A good documentary doesn’t have to teach you something, necessarily, but it should provoke some thought. It doesn’t have to make you feel something, but it helps. And if you go in thinking you know something about the subject and come out going, “whoa — there was a lot more to that than I thought,” then it’s not a good documentary; it’s a great one. Dana Nachman and Don Hardy’s latest film, Pick of the Litter, is a great documentary.
Sure, Cinequest and Fanboy Planet both used the image of a small boy going in to kiss his Labrador, but that’s not the kind of movie this is. It’s certainly about “Man’s Best Friend,” but within minutes Nachman and Hardy reveal that dogs can be better friends than we know, specifically focusing on the rigorous training it takes to turn a puppy into a Guide Dog for the Blind. First thing I’d never thought of — a guide dog has to be able to make the decision to deliberately disobey their human, if the human is asking to be taken into danger without knowing it.
Also, a Guide Dog safely navigated its owner down 78 flights of stairs in the World Trade Center on 9/11. Seriously, I hope that dog got a medal, or at least the best kibble in the world for the rest of their life.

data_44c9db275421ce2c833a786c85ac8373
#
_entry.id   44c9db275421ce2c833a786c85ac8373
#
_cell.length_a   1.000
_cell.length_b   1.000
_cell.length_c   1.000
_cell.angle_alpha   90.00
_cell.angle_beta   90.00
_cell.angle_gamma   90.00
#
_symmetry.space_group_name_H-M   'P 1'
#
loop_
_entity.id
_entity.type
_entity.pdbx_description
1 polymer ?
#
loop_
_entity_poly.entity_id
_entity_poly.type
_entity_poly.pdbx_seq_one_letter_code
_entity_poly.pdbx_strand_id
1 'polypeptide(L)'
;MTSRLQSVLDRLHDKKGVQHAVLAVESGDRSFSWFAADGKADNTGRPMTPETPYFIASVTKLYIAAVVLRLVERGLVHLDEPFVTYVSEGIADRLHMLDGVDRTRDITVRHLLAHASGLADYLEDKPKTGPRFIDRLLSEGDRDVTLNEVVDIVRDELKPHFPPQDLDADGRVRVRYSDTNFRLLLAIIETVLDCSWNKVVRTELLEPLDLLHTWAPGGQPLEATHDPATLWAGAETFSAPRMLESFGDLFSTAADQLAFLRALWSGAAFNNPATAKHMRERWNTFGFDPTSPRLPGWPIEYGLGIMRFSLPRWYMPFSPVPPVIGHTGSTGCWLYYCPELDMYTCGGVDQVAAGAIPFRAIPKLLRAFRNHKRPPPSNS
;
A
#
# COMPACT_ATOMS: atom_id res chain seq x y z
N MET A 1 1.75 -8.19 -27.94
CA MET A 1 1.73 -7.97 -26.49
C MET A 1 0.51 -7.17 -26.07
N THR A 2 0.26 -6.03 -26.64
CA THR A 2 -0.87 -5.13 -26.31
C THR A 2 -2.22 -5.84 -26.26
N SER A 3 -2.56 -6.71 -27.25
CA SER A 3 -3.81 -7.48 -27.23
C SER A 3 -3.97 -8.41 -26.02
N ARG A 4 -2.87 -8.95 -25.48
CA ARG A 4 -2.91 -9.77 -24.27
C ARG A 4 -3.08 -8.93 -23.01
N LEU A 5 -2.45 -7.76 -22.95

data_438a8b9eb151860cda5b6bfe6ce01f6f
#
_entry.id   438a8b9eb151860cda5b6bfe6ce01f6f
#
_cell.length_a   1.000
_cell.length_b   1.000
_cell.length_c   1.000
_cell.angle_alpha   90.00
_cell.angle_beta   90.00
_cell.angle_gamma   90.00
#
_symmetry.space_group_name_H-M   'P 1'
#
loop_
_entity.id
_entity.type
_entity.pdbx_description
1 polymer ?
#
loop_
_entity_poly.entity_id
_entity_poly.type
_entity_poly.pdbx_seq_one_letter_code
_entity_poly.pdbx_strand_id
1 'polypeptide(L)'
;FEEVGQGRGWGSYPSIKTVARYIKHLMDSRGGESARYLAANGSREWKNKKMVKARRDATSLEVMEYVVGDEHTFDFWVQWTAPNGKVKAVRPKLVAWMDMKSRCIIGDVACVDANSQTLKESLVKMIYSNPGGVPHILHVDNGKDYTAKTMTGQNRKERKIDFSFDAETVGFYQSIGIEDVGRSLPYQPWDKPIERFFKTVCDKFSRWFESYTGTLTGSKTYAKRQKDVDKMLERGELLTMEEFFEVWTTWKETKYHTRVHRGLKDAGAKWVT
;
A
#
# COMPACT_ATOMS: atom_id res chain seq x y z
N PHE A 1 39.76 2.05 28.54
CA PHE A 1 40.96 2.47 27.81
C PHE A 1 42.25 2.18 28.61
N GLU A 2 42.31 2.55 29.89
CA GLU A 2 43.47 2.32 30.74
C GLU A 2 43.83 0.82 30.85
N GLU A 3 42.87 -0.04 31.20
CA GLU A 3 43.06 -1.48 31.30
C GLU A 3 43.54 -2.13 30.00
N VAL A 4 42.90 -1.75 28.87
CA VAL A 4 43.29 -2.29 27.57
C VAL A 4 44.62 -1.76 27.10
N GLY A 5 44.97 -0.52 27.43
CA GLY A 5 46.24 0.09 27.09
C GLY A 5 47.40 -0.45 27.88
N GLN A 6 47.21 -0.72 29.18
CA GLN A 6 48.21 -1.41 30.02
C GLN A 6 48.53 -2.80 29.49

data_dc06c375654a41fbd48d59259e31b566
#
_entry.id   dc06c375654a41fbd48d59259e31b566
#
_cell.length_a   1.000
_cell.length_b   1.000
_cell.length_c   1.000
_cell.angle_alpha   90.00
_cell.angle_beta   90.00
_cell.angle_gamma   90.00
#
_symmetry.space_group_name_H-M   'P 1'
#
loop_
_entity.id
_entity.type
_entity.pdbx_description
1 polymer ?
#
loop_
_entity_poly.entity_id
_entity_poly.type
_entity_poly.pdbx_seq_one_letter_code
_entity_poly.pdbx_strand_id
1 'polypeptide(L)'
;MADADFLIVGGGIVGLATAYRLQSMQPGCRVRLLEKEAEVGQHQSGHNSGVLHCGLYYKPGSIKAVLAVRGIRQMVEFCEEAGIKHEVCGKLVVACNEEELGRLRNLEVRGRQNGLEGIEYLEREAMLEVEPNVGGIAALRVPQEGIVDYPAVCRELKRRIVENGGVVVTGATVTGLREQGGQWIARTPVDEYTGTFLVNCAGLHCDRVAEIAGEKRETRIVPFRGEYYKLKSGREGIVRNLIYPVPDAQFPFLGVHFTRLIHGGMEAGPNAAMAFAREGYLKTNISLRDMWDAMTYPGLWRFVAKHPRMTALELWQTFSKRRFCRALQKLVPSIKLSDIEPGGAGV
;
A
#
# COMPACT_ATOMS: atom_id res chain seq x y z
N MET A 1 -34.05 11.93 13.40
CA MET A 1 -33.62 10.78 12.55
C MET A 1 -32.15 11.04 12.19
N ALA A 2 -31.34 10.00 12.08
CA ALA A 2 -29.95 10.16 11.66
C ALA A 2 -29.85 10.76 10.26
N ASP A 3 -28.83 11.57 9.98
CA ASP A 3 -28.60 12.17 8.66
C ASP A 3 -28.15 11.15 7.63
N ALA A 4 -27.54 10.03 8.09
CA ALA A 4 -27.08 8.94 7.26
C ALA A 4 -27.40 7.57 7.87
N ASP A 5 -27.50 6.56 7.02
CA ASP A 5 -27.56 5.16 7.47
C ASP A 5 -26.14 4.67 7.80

Those facts set the stage for Nachman and Hardy to follow a litter of five pups through the training — Patriot, Potomac, Phil, Primrose, and Poppet. It might be an exaggeration to say these dogs have a destiny, because the 14-16 months of training that they must undergo can clash with natural temperament. At any point, they could be “career changed.” Only the best of the best become Guide Dogs, with anxious potential owners waiting years to be matched.
It’s rigorous. It’s heart-breaking as we see a dog who is maybe too easily distracted. And on the flip side, we see humans that are doing their best to get by without a dog, but whose lives would so obviously open up if/when they get one.
And then there are the trainers, volunteers who can’t help but get emotionally involved and yet know that no matter what, these dogs are not really theirs. Setting all this up, the film has a great dramatic arc, which Nachman and Hardy try to keep light when possible. We do love dogs, after all. But Pick of the Litter never loses track of how important the end result will be.
Like their previous documentary, Batkid Begins, Pick of the Litter doesn’t just show us that there are people out there who are doing good. It reminds us that they’re real, not fictional. The surprise is that the best of the best of us… just may be dogs.
Hammer Theatre SJ Fri, Mar 9 7:30 PM